The Book Thief
Learning to read becomes one girl's way to protest Nazi rule
The Book Thief is told from two perspectives—that of Death and a young German girl named Liesel Meminger. In this pre-WWII Germany setting, the Führer is rising to power, inciting the nation to war and beginning his ethnic cleansing. Death knows what is coming; Liesel (Sophie Nélisse) does not.
But by the time Liesel arrives at the home of her foster parents on Heaven Street she’s already been through hell. She watched as her younger brother died in her mother’s arms and was buried in a shallow, frozen grave. Then she was unceremoniously left at the home of Rosa and Hans Hubermann (Emily Watson and Geoffrey Rush), never to see her mother (Heike Matatsch) again.
The only reason given for Liesel’s placement is a whispered rumor that her mother is a Communist, a dirty slur in Hitler’s Germany. The youngster is understandably withdrawn when she arrives. And Rosa, a sturdy, ill-tempered woman can’t be bothered with the girl’s timidity. However Hans takes a gentler approach, kindly welcoming the frightened child into their home and building a bond between the two of them.
A short time later, the Hubermanns open their door to another refugee. Max Vandenburg (Ben Schnetzer) is a young Jewish man on the run. His father saved Hans’ life during WWI and now the boy is seeking protection from the family. Knowing the risk they are taking, Hans and Rosa hide Max in their dark basement and swear Liesel to absolute secrecy.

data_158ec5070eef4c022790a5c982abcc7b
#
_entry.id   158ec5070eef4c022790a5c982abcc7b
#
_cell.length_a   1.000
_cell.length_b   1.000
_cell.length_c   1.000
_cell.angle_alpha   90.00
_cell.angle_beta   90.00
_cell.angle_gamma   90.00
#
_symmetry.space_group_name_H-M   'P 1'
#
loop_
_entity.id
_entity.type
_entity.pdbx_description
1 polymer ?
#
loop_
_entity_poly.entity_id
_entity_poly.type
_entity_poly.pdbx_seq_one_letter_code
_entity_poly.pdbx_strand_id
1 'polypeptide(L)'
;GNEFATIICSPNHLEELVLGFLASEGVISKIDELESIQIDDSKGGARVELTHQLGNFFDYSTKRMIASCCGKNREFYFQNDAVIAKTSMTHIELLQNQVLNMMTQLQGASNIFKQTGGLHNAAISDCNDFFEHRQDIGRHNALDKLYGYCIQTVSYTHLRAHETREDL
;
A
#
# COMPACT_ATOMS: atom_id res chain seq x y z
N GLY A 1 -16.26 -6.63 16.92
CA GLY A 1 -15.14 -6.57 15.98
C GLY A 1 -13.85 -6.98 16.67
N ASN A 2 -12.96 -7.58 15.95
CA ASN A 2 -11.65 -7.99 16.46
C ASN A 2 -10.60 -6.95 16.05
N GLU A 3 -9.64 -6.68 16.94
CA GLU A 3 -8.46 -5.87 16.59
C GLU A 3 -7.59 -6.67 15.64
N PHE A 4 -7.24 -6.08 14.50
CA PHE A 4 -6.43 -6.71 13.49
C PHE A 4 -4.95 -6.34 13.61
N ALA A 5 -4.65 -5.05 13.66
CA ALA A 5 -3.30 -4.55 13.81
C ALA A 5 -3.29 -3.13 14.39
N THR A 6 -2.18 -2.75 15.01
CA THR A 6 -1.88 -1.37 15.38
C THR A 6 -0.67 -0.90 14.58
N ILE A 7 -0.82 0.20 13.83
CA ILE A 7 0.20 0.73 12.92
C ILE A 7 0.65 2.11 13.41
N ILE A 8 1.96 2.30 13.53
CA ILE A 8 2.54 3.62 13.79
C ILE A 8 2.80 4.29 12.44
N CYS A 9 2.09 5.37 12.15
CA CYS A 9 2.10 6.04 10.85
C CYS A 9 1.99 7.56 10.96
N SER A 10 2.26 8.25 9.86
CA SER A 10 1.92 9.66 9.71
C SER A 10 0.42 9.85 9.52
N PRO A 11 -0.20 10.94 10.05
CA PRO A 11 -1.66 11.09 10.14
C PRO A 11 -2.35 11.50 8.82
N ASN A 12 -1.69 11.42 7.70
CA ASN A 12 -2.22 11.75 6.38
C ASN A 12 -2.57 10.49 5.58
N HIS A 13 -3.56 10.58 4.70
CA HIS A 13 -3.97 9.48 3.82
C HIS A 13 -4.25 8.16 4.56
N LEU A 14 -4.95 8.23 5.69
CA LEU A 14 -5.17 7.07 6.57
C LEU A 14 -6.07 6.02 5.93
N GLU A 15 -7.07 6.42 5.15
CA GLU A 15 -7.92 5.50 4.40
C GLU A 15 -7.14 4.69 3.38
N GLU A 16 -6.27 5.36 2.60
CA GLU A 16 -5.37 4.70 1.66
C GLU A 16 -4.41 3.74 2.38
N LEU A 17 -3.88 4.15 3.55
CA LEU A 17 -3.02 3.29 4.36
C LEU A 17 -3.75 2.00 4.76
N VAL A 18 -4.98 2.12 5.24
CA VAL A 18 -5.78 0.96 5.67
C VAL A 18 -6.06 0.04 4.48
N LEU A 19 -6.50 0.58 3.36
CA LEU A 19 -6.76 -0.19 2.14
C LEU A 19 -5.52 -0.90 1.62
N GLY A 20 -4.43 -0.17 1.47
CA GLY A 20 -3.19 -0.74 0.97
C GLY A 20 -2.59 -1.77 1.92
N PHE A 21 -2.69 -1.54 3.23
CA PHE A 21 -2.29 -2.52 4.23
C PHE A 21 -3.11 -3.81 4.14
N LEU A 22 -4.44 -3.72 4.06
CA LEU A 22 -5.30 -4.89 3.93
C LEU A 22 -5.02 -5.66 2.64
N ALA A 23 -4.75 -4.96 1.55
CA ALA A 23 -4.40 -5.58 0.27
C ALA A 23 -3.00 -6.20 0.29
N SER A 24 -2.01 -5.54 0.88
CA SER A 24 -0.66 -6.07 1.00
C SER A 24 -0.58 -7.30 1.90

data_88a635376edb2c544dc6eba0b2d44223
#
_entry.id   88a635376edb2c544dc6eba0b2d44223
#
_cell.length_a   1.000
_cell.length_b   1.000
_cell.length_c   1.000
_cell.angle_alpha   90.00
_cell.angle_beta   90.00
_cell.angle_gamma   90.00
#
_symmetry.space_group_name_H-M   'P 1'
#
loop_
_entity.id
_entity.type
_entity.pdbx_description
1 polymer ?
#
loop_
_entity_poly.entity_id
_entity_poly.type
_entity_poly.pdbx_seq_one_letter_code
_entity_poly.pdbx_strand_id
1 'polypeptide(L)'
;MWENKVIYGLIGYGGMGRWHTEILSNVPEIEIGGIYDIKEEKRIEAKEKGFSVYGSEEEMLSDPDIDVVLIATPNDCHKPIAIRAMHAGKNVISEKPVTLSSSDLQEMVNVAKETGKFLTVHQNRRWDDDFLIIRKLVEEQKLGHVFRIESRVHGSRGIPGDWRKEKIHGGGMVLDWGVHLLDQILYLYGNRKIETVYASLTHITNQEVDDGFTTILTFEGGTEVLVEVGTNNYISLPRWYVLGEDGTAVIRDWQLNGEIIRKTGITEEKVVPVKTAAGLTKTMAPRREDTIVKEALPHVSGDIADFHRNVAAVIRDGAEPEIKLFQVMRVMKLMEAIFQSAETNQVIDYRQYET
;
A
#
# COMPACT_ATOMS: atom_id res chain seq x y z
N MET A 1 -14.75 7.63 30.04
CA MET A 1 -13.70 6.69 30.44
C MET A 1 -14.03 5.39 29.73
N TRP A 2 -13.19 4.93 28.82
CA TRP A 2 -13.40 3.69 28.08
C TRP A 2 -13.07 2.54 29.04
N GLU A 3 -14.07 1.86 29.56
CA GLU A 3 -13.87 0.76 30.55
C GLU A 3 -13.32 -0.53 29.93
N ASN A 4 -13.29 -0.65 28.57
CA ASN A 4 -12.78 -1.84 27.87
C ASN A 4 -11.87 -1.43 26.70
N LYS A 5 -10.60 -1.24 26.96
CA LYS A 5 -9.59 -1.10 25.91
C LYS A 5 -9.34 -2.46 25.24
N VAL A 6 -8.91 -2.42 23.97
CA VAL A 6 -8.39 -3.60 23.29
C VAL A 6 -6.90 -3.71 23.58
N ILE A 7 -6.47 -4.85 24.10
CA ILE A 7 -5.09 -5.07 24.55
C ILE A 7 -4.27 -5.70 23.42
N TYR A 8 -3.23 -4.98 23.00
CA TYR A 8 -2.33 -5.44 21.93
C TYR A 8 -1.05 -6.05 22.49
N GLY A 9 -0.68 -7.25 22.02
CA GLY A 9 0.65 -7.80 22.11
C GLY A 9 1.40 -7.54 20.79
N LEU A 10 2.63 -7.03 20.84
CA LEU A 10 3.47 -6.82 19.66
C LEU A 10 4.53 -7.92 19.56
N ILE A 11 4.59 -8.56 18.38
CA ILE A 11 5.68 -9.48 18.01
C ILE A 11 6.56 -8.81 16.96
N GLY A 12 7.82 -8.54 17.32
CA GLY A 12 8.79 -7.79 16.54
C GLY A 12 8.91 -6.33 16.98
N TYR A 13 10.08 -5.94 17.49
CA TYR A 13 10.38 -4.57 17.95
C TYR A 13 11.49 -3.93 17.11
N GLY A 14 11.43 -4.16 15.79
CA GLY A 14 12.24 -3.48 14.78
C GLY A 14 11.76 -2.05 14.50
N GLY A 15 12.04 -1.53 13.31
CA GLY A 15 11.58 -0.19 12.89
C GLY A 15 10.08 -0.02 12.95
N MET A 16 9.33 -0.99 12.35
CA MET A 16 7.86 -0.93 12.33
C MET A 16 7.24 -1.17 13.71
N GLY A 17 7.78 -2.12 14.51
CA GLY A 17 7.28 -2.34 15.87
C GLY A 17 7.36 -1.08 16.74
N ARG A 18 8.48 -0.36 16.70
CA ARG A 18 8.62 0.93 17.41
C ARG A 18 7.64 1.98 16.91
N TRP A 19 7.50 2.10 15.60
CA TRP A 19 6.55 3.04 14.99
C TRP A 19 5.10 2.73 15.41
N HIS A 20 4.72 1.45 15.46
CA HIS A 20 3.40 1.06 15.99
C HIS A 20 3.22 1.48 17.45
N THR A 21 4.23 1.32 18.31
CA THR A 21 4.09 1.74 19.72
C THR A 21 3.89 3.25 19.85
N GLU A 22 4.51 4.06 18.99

Liesel takes comfort in her new family. As well she is befriended by Rudy Steiner (Nico Liersch), a blond-headed boy from next door, who idolizes runner Jesse Owens and is always asking for a kiss. But after Hans teaches her to read, she finds solace and power in words. Unfortunately, as the title suggests, Liesel doesn’t come by most of her books honestly. Nor does she suffer any consequences for her thievery. One of her favorite places to “borrow” from is the home library of the Mayor’s wife, Ilsa Hermann (Barbara Auer).
While many other films relate the events of WWII, this one is unusual because it tells the story from the eyes of a German child, not the Jewish refugee, the soldiers or the advancing Allies. Compared to those other movies, The Book Thief is also a sanitized script with only brief depictions of war actions, the beating of Jews, vandalism and some schoolyard bullying that leads to a fistfight. Even corpses pulled from bombed buildings look more like peacefully sleeping bodies than victims of violence. And the script contains only a handful of profanities along with Rosa’s derogatory nickname for Liesel.
The film does provide a sense of everyday life for many Germans during Hitler’s reign—those who supported him and those who had to hold their tongues. And, unlike graphic war films, The Book Thief is one that parents can quite comfortably share and discuss with their tweens and teens.